2. Hey, Bud! Jim Wheeler here. Hope you’re doing OK.
        Didn’t realize how close our tours coincided.
        I arrived in Lai Khe in August 66 and left in November 68.
        Really miss VHCMA reunions.

      3. ‘I agree your facts are correct .I was there 68-69 MOS 68B20 engines ,prop and rotor.put on flight status short time after arriving at Lai Khe with the Robinhoods 173 AHC

  46. I was with HHC 1/28th 1st Inf Div 3/69 to 2/70. I am heading back to Vietnam in February 2020. I have a day trip out of Saigon(HMC) scheduled to visit Lai Khe.

  47. Brings back memories. I was there from March 68 to March 69 withe the 173RD AHC (Robin Hoods) of the 1ST Aviation Brigade (Army for you civilians). Yes, it was definitely Rocket City.

    1. Thank you for your air support . When pinned down and no place to get out of line of fire . The chop chop sound of your gun ships as you flew in firing rockets and mini guns would break the back of the Nva and we would get a new lease on life. . I was in lai khe 68/69 so we had your support as well as sidewinder scout spotter planes who would fly into area we called in and mark with w/p or smoke. The jets with napalm would rain hell on the area. Napalm worked so well. The enemy made it ilegal at end of 68. We lost more men when we stopped napalm

      1. Cali and Iech,
        I was E4, USAF, assigned to the FAC (Forward Air Control) team at Lai Khe, March-October 1968. At the TOC, we operated radios as Sidewinder 30. Our pilots were Sidewinder 31 to 38, I think. When I flew backseat in the O1-E, “Bird Dog,” w/8 WP rockets under our wings, I was Sidewinder 33Alpha.

        Remembered the Robin Hoods buzzing around at times. Our revetments were at the south end of the runway, next to the road, Thunder Highway. These days, elementary and secondary schools fill that space.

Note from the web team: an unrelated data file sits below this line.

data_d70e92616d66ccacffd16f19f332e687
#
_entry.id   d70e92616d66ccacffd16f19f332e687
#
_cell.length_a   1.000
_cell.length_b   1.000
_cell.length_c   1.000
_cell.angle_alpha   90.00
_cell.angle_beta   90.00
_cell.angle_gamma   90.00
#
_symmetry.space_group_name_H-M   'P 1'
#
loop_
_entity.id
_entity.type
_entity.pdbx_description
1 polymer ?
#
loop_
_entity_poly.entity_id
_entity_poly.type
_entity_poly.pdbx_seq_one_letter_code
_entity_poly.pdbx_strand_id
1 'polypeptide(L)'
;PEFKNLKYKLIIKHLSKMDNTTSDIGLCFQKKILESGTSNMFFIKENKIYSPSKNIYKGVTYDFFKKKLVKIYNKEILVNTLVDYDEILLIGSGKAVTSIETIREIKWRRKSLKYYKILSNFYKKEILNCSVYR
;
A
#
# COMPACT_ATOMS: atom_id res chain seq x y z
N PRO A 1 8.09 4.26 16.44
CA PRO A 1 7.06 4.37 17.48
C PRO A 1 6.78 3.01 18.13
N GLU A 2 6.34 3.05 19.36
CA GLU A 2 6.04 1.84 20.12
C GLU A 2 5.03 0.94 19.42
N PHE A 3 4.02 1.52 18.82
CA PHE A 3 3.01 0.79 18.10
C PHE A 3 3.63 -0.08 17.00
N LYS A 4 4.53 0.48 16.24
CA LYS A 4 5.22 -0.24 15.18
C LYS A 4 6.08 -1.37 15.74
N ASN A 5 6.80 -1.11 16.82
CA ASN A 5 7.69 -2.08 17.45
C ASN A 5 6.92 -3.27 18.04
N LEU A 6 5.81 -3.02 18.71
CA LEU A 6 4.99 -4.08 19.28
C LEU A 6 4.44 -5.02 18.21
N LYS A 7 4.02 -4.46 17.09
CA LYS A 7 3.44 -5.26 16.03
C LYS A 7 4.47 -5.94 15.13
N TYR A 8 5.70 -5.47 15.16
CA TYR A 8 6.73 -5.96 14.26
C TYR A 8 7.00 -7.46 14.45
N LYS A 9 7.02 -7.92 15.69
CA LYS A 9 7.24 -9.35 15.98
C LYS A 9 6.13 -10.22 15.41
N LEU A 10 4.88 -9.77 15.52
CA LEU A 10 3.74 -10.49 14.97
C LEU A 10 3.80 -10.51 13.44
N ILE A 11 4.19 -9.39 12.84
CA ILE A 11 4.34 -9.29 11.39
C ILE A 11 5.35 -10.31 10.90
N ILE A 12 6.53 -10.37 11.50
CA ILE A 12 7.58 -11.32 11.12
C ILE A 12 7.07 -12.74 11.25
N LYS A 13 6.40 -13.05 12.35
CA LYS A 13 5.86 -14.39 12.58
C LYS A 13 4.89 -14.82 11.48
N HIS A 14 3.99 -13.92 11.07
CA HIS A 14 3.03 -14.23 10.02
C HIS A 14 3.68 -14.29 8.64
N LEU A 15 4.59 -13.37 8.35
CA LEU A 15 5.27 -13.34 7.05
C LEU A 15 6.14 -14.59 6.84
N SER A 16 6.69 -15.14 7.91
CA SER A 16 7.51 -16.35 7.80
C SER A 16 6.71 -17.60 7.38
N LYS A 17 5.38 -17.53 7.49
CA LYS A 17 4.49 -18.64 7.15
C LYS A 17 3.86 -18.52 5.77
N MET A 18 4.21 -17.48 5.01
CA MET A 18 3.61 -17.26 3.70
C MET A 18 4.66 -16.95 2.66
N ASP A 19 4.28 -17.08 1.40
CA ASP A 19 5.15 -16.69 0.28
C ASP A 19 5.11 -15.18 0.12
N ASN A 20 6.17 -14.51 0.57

A few photos of LK during the war and after are on my web site.

        It’s interesting to find this site and the memories others bring. Hope all’s well.

  48. OK looks good, I was in Lai Khe in 1969 with the 168 engr and went back in 1970
    The 168 engr had went back to the USA, so I just went over to the 554 engr to stay there till they left to bal loc on QL20 in camp brown ,I was the gate keeper at camp Brown,
    I am also SP5 Brown from NC near Fort Bragg, after camp Brown we went up the hill to camp wood stock, I also was the gate keeper there till Dec 1971,
    a note: I am the Second American to return to Vietnam after the war, I have made some 200 trips there working on the POW/MIA case for the DIA,
    I am also the person who was Solving the MIA mystery inside Hanoi’s Secret Archives back in the 80’s and 90’s, When Our government was trying to get Information for 30 years ,I solve their problem in no time with over 12000 photos
    of missing POW and MIA’s That is about it for me now if you like to see some of the photos just ask. Lai Khe is built up so fast you don’t know where you are when you go back to see the old sites .air strip has been gone for years ,.

    1. My husband Richard Krohn was with 18th and 20th Engineers 1970. So long ago but still seems like yesterday.

  49. My father was Division Surgeon LTC Arthur Buswell , from 67-68. He made numerous photos, recordings, and home movies. I’m in the process of trying to get them transferred, as all his old equipment that he used is now Fubar.

  50. Intersting notes from all of the above.

    I was assigned to Lai Khe as USAF Sgt., with Sidewinders, a Forward Air Control team attached to 3rd Brigade. Arrived March ’69. Requested reassignment in October, as a result of the death of 1st Inf. Division Commanding General, MG Keith Ware, Friday 13th, September, 1968. Spent Oct. ’68-March ’69 with Adv. Team #55 in Rach Gia, Kieng Gaing Prov., west coast, Mekong.